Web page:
Review — Dream Theater’s The Astonishing Live Tour

This past Sunday, April 24th, I had the pleasure of attending Dream Theater’s performance of their thirteenth studio album, the two-hour-plus rock epic The Astonishing, at Baltimore’s Hippodrome Theatre.


Final Stage January 29, 2004_resized

As evident from the above pictures, the Hippodrome is a beautiful venue. A frequent host to Broadway productions, it seemed a particularly appropriate setting for the night’s extended rock opera. On entering the theater, the audience was presented with an array of video screens depicting an ambient world map, evoking the frontmatter of a Tolkien novel. With (thankfully) no opening act to get in their way, Dream Theater (“DT”) plowed straight into the album. As soon as the rock legends began to play, the crowd to a man (and they were mostly men) leapt to their feet, then remained standing for virtually the entire show.

The Astonishing is a concept album in the mold of DT’s Metropolis Part Two: Scenes from a Memory (1999), Six Degrees of Inner Turbulence (2002), and Octavarium (2005). As Scenes from a Memory‘s opener, Overture 1928, marked the moment I became a DT fan, I loved that both acts of The Astonishing also began with overtures setting out the upcoming themes and motifs. These overtures and each act’s finale were some of the strongest pieces of the evening.


I found the performance’s breathtaking production values to be a substantial step up from DT’s previous tours. Each song was accompanied by video effects and animations projected on a huge array of video-screen columns behind the band, as well as screens in the wings and even mounted on the front of Mike Mangini‘s drum riser. Substantial arrays of LEDs coordinated with both these videos and the music’s rhythms to set highly-appropriate moods for the entire album, from fireflies to moonlit grass to the clash of battle to a blazing sunrise. As part of this production effort, Jordan Rudess‘s rotating/tilting keyboard stand received a substantial makeover, appearing more like a floating stone ruin than an instrument.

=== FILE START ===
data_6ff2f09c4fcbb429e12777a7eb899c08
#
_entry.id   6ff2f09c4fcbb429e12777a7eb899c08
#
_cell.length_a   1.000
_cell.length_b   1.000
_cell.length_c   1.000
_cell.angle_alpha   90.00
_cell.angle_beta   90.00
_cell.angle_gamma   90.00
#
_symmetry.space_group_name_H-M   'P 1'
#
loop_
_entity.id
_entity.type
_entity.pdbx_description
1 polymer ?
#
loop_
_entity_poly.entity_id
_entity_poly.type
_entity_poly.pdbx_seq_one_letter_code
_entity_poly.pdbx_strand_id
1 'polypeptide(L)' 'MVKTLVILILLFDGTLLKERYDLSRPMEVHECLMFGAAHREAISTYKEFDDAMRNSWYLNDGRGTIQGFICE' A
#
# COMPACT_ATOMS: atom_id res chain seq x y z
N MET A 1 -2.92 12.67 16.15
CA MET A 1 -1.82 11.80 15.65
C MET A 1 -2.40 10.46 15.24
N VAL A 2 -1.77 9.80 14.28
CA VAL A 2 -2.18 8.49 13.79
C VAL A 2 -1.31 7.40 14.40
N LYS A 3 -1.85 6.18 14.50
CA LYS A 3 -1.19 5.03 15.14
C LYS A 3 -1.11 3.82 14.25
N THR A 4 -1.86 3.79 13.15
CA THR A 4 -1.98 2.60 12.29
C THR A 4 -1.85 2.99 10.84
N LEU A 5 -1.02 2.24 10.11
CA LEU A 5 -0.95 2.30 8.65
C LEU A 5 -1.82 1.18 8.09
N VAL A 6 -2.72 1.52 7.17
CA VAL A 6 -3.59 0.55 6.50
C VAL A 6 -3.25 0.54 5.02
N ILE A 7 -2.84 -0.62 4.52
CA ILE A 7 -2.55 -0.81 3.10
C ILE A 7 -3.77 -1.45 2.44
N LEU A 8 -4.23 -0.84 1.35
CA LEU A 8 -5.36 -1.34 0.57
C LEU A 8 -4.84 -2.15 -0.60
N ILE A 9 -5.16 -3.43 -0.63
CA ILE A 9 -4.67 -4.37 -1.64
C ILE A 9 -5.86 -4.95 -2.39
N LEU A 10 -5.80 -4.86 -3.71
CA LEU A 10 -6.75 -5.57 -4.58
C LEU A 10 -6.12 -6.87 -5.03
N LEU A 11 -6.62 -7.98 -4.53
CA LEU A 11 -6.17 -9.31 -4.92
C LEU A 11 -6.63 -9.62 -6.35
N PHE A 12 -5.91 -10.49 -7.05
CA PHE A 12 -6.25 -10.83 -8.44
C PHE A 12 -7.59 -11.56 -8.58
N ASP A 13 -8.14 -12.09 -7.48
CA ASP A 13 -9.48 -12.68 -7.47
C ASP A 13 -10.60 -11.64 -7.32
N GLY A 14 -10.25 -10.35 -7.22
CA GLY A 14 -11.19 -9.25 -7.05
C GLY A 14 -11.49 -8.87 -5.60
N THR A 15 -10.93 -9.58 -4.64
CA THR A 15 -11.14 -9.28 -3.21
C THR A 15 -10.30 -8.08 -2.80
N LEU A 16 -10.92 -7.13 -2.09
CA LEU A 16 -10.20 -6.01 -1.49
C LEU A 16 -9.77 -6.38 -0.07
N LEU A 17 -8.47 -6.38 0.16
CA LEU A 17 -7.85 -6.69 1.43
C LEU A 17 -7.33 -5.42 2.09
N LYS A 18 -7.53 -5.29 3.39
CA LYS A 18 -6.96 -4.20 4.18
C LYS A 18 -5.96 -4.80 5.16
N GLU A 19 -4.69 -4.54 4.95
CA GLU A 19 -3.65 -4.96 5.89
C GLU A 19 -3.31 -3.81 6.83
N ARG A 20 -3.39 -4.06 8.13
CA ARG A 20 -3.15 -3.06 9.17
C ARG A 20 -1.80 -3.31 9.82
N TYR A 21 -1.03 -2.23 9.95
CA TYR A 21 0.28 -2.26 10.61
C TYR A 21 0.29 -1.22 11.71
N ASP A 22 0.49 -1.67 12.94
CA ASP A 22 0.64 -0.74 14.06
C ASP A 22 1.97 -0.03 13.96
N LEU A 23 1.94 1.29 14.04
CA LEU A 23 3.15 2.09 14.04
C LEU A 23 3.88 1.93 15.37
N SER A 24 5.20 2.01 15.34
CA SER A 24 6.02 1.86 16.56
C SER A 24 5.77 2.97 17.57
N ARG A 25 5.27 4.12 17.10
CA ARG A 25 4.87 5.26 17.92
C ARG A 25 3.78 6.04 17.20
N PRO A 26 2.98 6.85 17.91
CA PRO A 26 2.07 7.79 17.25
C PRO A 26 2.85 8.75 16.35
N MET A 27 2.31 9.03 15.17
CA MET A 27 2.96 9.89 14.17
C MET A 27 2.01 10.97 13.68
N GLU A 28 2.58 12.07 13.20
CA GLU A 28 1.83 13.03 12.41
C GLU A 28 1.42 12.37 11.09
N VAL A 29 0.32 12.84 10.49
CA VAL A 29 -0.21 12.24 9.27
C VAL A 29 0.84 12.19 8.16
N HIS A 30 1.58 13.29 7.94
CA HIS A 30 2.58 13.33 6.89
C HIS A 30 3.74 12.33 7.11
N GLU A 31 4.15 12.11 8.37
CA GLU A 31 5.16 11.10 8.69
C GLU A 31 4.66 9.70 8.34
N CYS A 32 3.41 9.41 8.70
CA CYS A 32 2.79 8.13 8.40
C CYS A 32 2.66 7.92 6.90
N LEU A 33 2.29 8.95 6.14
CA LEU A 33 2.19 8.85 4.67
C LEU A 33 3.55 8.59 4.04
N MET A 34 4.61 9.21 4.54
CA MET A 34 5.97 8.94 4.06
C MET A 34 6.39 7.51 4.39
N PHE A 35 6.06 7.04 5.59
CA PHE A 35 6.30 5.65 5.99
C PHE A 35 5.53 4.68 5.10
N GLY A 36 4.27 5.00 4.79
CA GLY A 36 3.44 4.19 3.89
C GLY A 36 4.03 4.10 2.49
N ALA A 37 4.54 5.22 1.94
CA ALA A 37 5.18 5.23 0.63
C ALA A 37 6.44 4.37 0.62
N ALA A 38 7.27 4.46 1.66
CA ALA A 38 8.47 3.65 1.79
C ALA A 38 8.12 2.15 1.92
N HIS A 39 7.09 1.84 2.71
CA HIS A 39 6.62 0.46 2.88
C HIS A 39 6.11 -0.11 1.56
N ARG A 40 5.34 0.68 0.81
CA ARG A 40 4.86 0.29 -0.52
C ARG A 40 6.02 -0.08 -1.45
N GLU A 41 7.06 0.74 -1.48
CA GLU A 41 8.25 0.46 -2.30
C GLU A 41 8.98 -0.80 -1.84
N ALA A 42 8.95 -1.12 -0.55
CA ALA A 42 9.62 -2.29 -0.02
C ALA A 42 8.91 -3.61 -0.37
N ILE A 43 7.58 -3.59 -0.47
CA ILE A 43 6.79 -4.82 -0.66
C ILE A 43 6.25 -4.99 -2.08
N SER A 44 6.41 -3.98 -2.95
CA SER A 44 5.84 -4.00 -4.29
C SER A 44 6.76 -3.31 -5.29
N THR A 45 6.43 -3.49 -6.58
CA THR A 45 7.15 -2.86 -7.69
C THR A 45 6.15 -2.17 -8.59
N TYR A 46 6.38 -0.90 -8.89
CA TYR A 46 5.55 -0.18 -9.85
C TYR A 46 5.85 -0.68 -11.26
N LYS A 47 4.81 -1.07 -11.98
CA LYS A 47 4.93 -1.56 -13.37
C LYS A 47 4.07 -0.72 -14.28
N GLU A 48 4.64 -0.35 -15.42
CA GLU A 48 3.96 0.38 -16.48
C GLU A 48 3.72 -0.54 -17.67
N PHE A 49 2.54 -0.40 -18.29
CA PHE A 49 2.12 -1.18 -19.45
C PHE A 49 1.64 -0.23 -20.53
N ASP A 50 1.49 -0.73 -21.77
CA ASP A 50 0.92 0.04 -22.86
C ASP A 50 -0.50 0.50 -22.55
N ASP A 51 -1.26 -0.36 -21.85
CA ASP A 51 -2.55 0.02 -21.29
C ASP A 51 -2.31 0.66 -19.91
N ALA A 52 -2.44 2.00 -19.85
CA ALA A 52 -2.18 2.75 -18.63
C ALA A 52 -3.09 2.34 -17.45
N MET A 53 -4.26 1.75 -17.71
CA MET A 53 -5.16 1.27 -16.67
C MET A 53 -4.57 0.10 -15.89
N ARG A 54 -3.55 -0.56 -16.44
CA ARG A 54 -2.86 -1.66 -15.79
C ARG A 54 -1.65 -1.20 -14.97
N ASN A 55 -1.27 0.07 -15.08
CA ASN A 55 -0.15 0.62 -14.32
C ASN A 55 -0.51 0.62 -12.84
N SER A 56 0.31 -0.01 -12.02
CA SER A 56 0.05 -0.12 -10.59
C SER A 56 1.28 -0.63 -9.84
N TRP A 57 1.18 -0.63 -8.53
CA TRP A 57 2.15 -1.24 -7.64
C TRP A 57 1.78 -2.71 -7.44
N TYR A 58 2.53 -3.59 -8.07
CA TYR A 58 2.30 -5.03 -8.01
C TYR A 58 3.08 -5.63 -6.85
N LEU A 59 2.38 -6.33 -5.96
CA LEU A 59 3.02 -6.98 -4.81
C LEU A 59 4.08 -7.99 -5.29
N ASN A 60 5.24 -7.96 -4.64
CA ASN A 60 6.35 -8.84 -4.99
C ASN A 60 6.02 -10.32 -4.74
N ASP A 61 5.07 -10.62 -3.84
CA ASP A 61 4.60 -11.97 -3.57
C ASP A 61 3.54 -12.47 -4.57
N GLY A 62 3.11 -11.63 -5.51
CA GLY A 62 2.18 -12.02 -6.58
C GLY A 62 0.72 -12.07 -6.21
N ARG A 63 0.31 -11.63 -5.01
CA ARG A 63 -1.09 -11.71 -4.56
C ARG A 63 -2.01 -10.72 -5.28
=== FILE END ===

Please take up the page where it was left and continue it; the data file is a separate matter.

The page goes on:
The Astonishing‘s story has already been subject to substantial criticism as trite, derivative, or what have you, but I personally found it cleverly subversive. It essentially tells the tale of an evil emperor who determines that the best means to suppress his people is through floating, electronic-dance-music-spewing robots (one scene even has them frothing with dubstep) called NOMACs. Against these evils of EDM and the suppression of true musical expression rises the hero Gabriel, a guitar slung across his back in true rockstar fashion. I found the NOMACs clever and entertaining: depending on how America’s drone policy develops, they may even turn out to be prescient political commentary!


The album’s several memorable anthems benefitted from the live-performance setting, as the enthusiastic audience sang along to each. Brother, Can You Hear Me?, whose theme recurred throughout both acts, stayed with me the most. It bears strong similarities to Les Misérables‘s Do You Hear the People Sing? and, like that song, will likely remain one of the album’s most-popular numbers.